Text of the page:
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Citation Context ...sumptions. Related Work Unregulated traffic has been modeled as network flow with all flow paths between a given source-destination pair having equal latency since the 1950’s [3, 52] (see also Knight =-=[24]-=-). Beckman et al. [3], observing that such an equilibrium flow is an optimal solution to a related convex program (see also Section 2), gave existence and uniqueness results for traffic equilibria. Da... |

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Citation Context .... fP Letting δ tend to 0, continuity and monotonicity of the edge latency functions give the following useful characterization of a flow at Nash equilibrium, occasionally called a Wardrop equilibrium =-=[22]-=- or Wardrop’s Principle [50, 51] in the literature, due to an influential paper of Wardrop [52]. Lemma 2.2 Aflowf feasible for instance (G, r, ℓ) is at Nash equilibrium if and only if for every i ∈{1,... |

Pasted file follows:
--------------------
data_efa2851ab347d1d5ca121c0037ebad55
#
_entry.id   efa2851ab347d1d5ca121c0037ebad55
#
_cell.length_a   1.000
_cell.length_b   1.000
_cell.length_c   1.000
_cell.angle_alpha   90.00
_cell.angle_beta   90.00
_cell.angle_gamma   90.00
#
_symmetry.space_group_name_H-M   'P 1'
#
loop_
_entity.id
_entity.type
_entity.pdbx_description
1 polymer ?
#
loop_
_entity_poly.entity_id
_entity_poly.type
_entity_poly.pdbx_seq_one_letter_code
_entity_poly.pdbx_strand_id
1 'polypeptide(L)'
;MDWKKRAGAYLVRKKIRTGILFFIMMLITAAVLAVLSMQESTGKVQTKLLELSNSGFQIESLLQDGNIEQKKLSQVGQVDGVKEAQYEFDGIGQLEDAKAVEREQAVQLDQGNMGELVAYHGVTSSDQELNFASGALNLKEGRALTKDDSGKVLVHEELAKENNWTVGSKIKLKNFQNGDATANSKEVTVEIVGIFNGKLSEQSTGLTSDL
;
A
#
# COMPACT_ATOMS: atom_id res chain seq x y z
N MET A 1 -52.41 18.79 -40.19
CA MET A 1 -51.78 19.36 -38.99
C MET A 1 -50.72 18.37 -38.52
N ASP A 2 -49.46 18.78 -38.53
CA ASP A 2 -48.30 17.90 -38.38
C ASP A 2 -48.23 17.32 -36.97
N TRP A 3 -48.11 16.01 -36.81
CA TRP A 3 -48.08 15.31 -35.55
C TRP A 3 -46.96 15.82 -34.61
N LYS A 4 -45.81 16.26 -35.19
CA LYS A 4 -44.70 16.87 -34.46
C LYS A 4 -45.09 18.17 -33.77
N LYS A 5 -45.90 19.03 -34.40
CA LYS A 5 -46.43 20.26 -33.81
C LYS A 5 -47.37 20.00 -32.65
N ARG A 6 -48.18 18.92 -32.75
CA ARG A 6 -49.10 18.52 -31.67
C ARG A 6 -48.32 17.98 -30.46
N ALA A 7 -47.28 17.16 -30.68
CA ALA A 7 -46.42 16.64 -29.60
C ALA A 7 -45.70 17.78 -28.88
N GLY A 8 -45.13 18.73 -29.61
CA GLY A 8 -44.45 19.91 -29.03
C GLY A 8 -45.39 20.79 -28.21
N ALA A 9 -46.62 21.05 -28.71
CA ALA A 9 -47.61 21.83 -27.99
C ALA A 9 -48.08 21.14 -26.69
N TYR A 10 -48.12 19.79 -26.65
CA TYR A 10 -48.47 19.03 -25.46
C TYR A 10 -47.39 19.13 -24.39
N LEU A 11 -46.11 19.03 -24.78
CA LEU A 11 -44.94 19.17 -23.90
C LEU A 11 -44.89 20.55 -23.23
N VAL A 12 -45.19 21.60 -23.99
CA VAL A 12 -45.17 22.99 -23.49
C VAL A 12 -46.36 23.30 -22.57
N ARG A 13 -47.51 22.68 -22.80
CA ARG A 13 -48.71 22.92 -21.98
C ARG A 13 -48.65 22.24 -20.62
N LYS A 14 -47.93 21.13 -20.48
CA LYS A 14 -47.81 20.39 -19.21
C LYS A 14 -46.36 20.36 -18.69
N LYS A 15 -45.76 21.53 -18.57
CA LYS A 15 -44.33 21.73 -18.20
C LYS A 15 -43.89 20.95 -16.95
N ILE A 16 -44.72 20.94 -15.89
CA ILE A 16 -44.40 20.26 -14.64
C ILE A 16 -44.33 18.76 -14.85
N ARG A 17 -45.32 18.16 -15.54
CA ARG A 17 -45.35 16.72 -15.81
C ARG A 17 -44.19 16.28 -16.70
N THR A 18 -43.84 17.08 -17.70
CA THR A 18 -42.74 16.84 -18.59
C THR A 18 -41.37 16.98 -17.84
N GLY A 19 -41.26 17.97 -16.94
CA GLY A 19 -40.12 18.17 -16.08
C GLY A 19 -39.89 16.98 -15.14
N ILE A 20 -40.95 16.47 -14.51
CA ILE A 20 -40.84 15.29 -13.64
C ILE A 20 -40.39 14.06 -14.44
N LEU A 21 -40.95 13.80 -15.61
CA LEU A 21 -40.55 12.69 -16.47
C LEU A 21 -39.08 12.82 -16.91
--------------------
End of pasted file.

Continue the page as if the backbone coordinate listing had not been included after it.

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Citation Context ...ongestion caused by the rest of the network users. It is well-known that Nash equilibria do not in general optimize social welfare; perhaps the most famous example is that of “The Prisoner’s Dilemma” =-=[12, 28]-=-. We are then interested in comparing the total latency of a Nash equilibrium with that of the optimal assignment of traffic to paths. This line of research was recently initiated by Koutsoupias and P... |

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Citation Context ...Paradox (even in its worst-possible manifestation) is algorithmically difficult [42]. In a related model with finitely many agents, each controlling a strictly positive amount of flow, Korilis et al. =-=[26, 27]-=- studied strategies for adding new edges and/or capacity to a network that guarantee an improvement in network performance. In contrast to this previous work, we are interested in quantifying the diff... |